Severe Thunderstorm Watch issued August 22 at 12:39PM EDT expiring August 22 at 9:00PM EDT in effect for: Boone, Bracken, Campbell, Carroll, Gallatin, Grant, Kenton, Lewis, Mason, Owen, Pendleton, Robertson
Severe Thunderstorm Watch issued August 22 at 12:39PM EDT expiring August 22 at 9:00PM EDT in effect for: Adams, Brown, Clermont, Clinton, Fairfield, Fayette, Franklin, Highland, Hocking, Licking, Madison, Pickaway, Pike, Ross, Scioto
Severe Thunderstorm Watch issued August 22 at 12:39PM EDT expiring August 22 at 9:00PM EDT in effect for: Switzerland
ELMWOOD PLACE, Ohio - It's not an official sign by any means, but barber Buford Ley wants to get the message out about Elmwood Place's automated speed cameras.
For the last five weeks, he says he has had a handmade sign affixed to his car warning drivers that there is a "RADAR SPEED TRAP AHEAD."
"I'm mad as a hornet over what they've done," Ley said from his barber shop. "It's going to ruin what little business we've got left."
To prove his point, Ley read a letter that was sent to him from one of his longtime customers: "Sorry I haven't been in for a haircut. I had to find another barber outside Elmwood. Your haircuts were good, but i just can't take the chance on getting another speeding ticket for five miles over the limit."
Ley folded the letter into his lap and rhetorically asked: "How many others am I going to lose because of this?"
Several other people who work at area businesses have indicated their customers are going elsewhere to avoid getting tagged by the cams.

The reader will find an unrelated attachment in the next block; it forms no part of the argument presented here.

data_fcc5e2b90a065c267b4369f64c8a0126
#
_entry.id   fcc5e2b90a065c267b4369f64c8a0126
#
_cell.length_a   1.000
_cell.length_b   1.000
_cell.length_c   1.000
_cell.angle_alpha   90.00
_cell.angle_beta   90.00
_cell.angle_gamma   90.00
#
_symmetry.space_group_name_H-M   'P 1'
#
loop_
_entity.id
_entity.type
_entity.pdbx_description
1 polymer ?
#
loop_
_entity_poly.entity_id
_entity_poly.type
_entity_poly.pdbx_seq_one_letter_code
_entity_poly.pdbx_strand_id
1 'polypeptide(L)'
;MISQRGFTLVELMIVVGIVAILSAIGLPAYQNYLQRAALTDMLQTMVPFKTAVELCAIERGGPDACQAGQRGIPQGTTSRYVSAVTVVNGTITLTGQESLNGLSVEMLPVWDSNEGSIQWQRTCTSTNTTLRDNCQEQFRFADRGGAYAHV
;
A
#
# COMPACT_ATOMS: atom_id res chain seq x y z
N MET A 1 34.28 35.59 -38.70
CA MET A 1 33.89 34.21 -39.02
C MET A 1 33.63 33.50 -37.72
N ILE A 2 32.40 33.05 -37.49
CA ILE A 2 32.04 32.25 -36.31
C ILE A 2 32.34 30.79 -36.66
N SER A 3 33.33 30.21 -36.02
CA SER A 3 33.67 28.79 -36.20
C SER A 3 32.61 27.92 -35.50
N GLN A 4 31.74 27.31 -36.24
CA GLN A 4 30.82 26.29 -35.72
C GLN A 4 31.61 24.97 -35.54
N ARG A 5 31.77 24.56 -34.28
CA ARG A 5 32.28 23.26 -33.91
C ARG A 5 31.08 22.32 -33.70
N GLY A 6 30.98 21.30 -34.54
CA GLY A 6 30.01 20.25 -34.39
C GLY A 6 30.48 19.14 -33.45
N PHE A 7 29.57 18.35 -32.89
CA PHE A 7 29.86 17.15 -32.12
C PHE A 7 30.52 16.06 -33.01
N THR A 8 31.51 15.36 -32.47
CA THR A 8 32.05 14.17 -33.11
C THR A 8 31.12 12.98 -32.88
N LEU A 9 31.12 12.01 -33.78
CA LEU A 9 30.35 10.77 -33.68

The bad publicity the cameras have generated, along with allegations of poor management led Elmwood Place Councilman Jerald Robertson to ask Mayor Stephanie Morgan to resign during a recent council meeting.
Her refusal garnered applause from some in attendance.
Certainly, not everyone is condemning the cameras.
While visiting Schnetzer's Boxing, coach Mike Schnetzer stated that he thinks the new technology is a knockout.
"I'm all for it," he said.
So much so that when Elmwood police asked if they could put a unit on his property, he welcomed it.
"Since they got this technology to use, I think that they can use the police officers for other things," Schnetzer said.
Schnetzer's enthusiasm has been met with some profane resistance from passers-by, he says.
But opposition doesn't bother this man who teaches people how to fight.
"They come over here and throw rocks through my window and stuff like that," he laughed.
But the glass eyes monitoring the village are no laughing matter to attorney Mike Allen.
"We have over 250 clients that have retained us," Allen said.
He plans to ask for an injunction to shut down the robo-cams by the end of the week.
"We don't feel that the village of Elmwood has complied with the statute authorizing them," he said.